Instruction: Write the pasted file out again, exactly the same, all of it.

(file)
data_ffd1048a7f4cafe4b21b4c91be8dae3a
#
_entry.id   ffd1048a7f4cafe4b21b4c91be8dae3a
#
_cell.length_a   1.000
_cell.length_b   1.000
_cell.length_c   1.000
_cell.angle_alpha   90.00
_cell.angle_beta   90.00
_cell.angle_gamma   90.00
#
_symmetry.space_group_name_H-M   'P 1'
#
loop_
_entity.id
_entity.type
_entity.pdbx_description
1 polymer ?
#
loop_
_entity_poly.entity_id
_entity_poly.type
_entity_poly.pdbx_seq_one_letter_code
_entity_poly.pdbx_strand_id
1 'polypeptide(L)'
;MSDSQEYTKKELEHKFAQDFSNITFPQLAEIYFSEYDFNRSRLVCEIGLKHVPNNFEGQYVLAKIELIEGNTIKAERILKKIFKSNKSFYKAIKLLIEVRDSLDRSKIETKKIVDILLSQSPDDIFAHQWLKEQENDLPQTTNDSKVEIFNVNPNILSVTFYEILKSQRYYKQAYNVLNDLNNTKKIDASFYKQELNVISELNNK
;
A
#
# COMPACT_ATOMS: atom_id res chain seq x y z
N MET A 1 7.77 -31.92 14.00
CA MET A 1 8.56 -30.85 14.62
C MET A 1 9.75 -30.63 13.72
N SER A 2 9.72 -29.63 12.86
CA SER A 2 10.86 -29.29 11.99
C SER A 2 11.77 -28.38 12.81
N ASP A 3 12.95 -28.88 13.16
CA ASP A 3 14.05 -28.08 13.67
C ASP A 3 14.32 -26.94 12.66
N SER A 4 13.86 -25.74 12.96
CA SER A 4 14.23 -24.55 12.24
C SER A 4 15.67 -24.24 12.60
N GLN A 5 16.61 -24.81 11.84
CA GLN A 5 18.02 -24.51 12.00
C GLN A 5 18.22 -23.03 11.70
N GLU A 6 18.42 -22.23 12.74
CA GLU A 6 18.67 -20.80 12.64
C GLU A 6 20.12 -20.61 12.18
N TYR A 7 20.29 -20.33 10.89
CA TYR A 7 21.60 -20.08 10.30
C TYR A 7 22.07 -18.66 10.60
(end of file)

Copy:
data_ffd1048a7f4cafe4b21b4c91be8dae3a
#
_entry.id   ffd1048a7f4cafe4b21b4c91be8dae3a
#
_cell.length_a   1.000
_cell.length_b   1.000
_cell.length_c   1.000
_cell.angle_alpha   90.00
_cell.angle_beta   90.00
_cell.angle_gamma   90.00
#
_symmetry.space_group_name_H-M   'P 1'
#
loop_
_entity.id
_entity.type
_entity.pdbx_description
1 polymer ?
#
loop_
_entity_poly.entity_id
_entity_poly.type
_entity_poly.pdbx_seq_one_letter_code
_entity_poly.pdbx_strand_id
1 'polypeptide(L)'
;MSDSQEYTKKELEHKFAQDFSNITFPQLAEIYFSEYDFNRSRLVCEIGLKHVPNNFEGQYVLAKIELIEGNTIKAERILKKIFKSNKSFYKAIKLLIEVRDSLDRSKIETKKIVDILLSQSPDDIFAHQWLKEQENDLPQTTNDSKVEIFNVNPNILSVTFYEILKSQRYYKQAYNVLNDLNNTKKIDASFYKQELNVISELNNK
;
A
#
# COMPACT_ATOMS: atom_id res chain seq x y z
N MET A 1 7.77 -31.92 14.00
CA MET A 1 8.56 -30.85 14.62
C MET A 1 9.75 -30.63 13.72
N SER A 2 9.72 -29.63 12.86
CA SER A 2 10.86 -29.29 11.99
C SER A 2 11.77 -28.38 12.81
N ASP A 3 12.95 -28.88 13.16
CA ASP A 3 14.05 -28.08 13.67
C ASP A 3 14.32 -26.94 12.66
N SER A 4 13.86 -25.74 12.96
CA SER A 4 14.23 -24.55 12.24
C SER A 4 15.67 -24.24 12.60
N GLN A 5 16.61 -24.81 11.84
CA GLN A 5 18.02 -24.51 12.00
C GLN A 5 18.22 -23.03 11.70
N GLU A 6 18.42 -22.23 12.74
CA GLU A 6 18.67 -20.80 12.64
C GLU A 6 20.12 -20.61 12.18
N TYR A 7 20.29 -20.33 10.89
CA TYR A 7 21.60 -20.08 10.30
C TYR A 7 22.07 -18.66 10.60